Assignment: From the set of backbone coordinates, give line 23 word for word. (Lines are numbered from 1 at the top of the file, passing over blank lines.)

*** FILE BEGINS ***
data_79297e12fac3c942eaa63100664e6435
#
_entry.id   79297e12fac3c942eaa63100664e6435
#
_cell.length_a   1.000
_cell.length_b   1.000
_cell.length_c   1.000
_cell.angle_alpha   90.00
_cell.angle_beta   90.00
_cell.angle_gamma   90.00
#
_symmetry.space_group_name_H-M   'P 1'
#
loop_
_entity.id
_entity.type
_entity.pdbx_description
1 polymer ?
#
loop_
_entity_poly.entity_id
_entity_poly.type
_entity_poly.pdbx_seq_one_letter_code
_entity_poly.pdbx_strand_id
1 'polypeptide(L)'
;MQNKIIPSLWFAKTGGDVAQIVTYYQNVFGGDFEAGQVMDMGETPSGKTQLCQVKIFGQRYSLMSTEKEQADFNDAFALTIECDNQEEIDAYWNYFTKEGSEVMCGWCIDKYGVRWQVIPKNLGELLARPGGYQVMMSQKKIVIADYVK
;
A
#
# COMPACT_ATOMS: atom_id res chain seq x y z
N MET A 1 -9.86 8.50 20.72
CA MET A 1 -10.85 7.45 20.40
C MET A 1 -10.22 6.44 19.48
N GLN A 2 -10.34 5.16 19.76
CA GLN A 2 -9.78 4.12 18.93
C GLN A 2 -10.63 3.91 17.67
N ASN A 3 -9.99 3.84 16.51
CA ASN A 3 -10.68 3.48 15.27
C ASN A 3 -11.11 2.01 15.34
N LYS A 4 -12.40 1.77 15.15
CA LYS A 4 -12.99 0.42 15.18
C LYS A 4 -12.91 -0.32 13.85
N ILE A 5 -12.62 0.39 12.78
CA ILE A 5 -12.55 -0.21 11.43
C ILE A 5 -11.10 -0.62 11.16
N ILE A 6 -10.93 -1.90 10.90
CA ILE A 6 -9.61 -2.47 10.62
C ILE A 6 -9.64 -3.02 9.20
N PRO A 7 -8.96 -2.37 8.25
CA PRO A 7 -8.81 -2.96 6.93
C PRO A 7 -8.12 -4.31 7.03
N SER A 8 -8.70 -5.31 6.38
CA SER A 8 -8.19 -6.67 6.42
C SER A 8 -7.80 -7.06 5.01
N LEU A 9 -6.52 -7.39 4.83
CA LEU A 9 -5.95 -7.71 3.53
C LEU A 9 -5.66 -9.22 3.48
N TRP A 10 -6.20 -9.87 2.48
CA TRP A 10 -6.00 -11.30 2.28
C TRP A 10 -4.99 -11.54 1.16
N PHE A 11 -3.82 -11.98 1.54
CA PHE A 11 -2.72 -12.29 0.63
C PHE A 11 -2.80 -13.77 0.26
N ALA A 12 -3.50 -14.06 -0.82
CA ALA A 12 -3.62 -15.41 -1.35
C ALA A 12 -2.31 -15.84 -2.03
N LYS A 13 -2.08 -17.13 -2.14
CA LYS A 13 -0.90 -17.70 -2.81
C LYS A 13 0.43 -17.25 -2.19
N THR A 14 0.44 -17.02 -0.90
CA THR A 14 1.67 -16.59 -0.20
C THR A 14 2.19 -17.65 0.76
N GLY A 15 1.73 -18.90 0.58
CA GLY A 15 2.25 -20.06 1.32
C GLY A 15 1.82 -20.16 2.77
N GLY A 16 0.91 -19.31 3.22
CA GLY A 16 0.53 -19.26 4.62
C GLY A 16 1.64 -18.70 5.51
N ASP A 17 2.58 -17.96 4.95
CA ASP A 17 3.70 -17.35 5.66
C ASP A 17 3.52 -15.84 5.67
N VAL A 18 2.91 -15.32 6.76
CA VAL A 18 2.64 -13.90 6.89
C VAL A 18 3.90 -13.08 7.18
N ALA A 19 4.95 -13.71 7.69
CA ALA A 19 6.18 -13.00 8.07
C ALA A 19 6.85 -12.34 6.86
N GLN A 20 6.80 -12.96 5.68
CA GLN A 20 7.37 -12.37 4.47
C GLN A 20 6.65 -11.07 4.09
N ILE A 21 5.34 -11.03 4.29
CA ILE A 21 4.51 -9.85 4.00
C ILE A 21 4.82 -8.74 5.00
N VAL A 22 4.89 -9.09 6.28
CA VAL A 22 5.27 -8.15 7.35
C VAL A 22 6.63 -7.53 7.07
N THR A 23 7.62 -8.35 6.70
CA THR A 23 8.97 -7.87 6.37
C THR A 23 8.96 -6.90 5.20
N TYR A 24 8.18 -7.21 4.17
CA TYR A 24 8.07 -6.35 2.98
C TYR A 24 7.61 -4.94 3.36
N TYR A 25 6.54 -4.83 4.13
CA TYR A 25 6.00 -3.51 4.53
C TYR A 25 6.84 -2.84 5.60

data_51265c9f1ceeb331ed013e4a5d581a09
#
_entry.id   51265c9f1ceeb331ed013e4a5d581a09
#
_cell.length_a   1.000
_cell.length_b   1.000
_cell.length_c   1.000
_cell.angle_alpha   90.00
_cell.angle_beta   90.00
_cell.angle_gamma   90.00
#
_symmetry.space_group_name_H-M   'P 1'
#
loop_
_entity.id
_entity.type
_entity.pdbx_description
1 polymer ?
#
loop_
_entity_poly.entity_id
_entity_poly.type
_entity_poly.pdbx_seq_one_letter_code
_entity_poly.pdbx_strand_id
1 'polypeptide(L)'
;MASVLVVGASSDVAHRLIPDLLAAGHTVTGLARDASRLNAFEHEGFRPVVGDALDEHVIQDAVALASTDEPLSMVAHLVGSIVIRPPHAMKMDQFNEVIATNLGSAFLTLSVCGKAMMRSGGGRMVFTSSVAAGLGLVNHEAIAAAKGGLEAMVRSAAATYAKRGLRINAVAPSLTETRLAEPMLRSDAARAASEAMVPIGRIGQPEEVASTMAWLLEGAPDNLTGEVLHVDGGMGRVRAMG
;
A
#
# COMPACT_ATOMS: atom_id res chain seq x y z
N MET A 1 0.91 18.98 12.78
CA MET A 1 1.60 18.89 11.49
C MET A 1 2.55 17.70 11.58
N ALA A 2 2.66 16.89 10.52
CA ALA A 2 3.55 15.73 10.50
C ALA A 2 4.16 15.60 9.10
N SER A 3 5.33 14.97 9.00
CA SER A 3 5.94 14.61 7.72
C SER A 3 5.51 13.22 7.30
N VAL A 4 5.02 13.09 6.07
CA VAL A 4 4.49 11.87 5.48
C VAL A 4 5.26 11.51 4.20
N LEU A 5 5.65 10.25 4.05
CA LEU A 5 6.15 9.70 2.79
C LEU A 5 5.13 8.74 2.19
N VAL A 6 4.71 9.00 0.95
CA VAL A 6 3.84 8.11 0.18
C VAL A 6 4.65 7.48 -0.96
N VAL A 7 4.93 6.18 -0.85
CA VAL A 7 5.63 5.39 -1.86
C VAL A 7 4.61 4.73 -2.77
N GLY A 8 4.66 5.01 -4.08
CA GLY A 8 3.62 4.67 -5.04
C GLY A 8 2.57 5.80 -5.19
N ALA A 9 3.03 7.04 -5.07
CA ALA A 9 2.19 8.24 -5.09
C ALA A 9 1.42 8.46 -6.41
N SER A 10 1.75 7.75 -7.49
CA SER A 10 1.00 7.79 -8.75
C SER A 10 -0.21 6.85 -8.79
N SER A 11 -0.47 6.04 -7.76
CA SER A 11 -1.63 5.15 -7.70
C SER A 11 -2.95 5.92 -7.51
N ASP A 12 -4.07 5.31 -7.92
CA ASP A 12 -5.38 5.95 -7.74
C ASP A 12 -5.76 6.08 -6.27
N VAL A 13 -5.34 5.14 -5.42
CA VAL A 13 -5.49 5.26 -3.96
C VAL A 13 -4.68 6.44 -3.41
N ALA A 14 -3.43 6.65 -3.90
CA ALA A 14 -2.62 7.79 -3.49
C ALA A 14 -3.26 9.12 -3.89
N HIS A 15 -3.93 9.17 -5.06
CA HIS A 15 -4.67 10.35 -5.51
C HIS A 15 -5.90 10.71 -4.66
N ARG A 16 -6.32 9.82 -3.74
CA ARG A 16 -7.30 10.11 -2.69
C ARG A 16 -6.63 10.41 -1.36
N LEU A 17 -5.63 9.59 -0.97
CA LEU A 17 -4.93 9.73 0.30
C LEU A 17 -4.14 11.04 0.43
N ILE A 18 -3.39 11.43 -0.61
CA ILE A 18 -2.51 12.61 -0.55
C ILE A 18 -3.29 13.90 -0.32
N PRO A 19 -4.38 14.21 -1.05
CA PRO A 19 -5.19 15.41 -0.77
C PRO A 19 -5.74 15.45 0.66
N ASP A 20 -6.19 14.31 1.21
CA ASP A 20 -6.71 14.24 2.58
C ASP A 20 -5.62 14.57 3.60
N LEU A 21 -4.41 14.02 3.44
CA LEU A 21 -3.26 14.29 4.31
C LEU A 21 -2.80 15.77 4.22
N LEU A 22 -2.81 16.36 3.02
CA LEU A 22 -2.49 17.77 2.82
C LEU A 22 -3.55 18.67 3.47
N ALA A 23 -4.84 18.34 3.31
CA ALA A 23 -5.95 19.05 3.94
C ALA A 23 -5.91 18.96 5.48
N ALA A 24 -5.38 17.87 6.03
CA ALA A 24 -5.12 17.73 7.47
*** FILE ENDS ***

_entity_poly.pdbx_seq_one_letter_code